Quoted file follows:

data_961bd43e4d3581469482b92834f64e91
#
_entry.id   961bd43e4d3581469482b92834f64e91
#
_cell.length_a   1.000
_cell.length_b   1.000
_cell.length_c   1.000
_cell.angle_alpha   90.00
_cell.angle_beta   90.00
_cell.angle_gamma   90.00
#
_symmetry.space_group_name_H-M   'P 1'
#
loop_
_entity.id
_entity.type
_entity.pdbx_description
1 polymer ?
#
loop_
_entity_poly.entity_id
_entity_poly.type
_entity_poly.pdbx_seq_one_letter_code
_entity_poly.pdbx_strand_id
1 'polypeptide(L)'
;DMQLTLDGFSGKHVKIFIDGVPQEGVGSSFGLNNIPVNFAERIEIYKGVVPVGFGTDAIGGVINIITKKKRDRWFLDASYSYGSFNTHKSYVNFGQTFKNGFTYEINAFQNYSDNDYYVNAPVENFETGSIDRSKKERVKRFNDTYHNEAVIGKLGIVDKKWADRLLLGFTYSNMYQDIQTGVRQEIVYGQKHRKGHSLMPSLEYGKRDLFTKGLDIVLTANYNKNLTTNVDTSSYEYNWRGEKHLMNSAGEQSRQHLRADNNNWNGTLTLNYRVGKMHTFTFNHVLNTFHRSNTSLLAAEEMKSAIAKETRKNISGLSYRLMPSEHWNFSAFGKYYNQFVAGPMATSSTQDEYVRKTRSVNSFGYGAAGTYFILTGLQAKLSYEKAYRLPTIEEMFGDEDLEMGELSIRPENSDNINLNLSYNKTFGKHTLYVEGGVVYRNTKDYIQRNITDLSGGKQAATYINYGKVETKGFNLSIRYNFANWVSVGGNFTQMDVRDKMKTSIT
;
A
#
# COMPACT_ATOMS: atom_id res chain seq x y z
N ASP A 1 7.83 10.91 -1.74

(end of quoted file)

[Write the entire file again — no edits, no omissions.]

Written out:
data_961bd43e4d3581469482b92834f64e91
#
_entry.id   961bd43e4d3581469482b92834f64e91
#
_cell.length_a   1.000
_cell.length_b   1.000
_cell.length_c   1.000
_cell.angle_alpha   90.00
_cell.angle_beta   90.00
_cell.angle_gamma   90.00
#
_symmetry.space_group_name_H-M   'P 1'
#
loop_
_entity.id
_entity.type
_entity.pdbx_description
1 polymer ?
#
loop_
_entity_poly.entity_id
_entity_poly.type
_entity_poly.pdbx_seq_one_letter_code
_entity_poly.pdbx_strand_id
1 'polypeptide(L)'
;DMQLTLDGFSGKHVKIFIDGVPQEGVGSSFGLNNIPVNFAERIEIYKGVVPVGFGTDAIGGVINIITKKKRDRWFLDASYSYGSFNTHKSYVNFGQTFKNGFTYEINAFQNYSDNDYYVNAPVENFETGSIDRSKKERVKRFNDTYHNEAVIGKLGIVDKKWADRLLLGFTYSNMYQDIQTGVRQEIVYGQKHRKGHSLMPSLEYGKRDLFTKGLDIVLTANYNKNLTTNVDTSSYEYNWRGEKHLMNSAGEQSRQHLRADNNNWNGTLTLNYRVGKMHTFTFNHVLNTFHRSNTSLLAAEEMKSAIAKETRKNISGLSYRLMPSEHWNFSAFGKYYNQFVAGPMATSSTQDEYVRKTRSVNSFGYGAAGTYFILTGLQAKLSYEKAYRLPTIEEMFGDEDLEMGELSIRPENSDNINLNLSYNKTFGKHTLYVEGGVVYRNTKDYIQRNITDLSGGKQAATYINYGKVETKGFNLSIRYNFANWVSVGGNFTQMDVRDKMKTSIT
;
A
#
# COMPACT_ATOMS: atom_id res chain seq x y z
N ASP A 1 7.83 10.91 -1.74